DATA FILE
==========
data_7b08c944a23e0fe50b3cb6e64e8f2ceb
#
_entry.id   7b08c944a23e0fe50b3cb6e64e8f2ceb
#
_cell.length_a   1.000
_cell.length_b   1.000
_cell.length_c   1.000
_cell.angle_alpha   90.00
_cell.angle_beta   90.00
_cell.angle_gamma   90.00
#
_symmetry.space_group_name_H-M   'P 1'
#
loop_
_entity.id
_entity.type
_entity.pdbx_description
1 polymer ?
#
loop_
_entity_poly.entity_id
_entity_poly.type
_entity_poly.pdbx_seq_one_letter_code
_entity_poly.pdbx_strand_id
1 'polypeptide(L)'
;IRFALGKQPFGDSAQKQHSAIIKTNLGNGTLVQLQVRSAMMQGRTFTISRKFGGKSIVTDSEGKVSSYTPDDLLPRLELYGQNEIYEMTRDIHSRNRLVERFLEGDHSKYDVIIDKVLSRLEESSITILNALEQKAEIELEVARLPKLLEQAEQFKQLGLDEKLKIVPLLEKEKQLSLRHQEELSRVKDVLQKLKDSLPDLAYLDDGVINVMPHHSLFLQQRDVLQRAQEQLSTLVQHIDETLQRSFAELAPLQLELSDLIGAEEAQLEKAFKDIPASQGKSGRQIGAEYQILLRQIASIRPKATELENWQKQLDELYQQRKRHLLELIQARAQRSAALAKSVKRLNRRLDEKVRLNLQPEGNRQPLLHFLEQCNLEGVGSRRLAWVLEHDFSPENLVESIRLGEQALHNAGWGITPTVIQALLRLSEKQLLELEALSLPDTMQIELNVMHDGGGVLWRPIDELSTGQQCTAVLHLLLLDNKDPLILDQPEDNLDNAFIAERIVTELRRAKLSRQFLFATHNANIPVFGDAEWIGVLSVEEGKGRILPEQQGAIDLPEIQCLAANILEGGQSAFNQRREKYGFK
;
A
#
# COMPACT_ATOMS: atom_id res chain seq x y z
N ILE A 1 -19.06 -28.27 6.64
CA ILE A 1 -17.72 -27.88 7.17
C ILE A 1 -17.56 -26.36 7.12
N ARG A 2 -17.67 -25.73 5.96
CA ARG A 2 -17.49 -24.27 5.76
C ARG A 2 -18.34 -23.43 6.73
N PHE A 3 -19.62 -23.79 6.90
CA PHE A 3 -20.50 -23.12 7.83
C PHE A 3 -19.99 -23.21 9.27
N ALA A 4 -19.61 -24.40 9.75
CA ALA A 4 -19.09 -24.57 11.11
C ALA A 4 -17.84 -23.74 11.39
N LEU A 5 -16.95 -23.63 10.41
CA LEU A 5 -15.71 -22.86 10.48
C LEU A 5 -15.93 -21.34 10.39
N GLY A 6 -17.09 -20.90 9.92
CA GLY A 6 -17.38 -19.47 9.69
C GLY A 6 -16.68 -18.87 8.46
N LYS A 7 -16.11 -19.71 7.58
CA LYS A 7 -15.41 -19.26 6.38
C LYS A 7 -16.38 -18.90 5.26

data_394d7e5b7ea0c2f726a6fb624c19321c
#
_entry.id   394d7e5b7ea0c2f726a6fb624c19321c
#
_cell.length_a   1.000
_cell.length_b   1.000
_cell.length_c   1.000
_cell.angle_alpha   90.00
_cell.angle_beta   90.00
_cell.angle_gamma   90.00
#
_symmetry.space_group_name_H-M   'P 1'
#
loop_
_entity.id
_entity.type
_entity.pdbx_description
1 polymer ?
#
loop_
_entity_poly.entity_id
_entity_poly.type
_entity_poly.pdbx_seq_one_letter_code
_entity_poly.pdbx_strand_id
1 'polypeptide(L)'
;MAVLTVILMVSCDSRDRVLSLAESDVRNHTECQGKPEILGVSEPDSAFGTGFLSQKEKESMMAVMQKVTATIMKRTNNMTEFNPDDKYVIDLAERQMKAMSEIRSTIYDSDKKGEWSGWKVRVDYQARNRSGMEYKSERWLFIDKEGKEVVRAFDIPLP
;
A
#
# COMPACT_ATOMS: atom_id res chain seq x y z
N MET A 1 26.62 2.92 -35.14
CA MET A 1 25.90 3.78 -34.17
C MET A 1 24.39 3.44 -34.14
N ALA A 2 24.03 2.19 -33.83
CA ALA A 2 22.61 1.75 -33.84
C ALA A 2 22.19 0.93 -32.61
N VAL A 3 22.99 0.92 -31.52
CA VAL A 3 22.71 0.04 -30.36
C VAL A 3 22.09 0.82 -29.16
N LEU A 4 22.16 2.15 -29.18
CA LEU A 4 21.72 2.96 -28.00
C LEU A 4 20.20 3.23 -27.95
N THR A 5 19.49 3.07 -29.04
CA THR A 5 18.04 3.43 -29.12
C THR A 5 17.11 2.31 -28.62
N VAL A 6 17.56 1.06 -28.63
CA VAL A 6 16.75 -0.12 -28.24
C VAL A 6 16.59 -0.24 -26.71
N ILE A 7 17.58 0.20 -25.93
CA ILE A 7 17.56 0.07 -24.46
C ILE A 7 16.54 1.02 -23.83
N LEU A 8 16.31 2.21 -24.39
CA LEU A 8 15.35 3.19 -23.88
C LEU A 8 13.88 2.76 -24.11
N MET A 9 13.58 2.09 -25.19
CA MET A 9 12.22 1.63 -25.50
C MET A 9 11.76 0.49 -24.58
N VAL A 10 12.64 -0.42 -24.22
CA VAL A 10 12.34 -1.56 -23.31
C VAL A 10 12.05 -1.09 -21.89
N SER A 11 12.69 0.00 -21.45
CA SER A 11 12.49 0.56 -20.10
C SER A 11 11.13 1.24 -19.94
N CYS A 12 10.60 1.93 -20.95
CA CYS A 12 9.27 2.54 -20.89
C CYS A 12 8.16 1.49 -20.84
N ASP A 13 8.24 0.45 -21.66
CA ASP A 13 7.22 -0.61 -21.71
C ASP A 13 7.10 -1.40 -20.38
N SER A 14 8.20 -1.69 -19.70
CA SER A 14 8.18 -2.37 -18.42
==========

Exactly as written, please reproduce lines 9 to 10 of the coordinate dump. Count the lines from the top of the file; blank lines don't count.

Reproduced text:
_cell.angle_beta   90.00
_cell.angle_gamma   90.00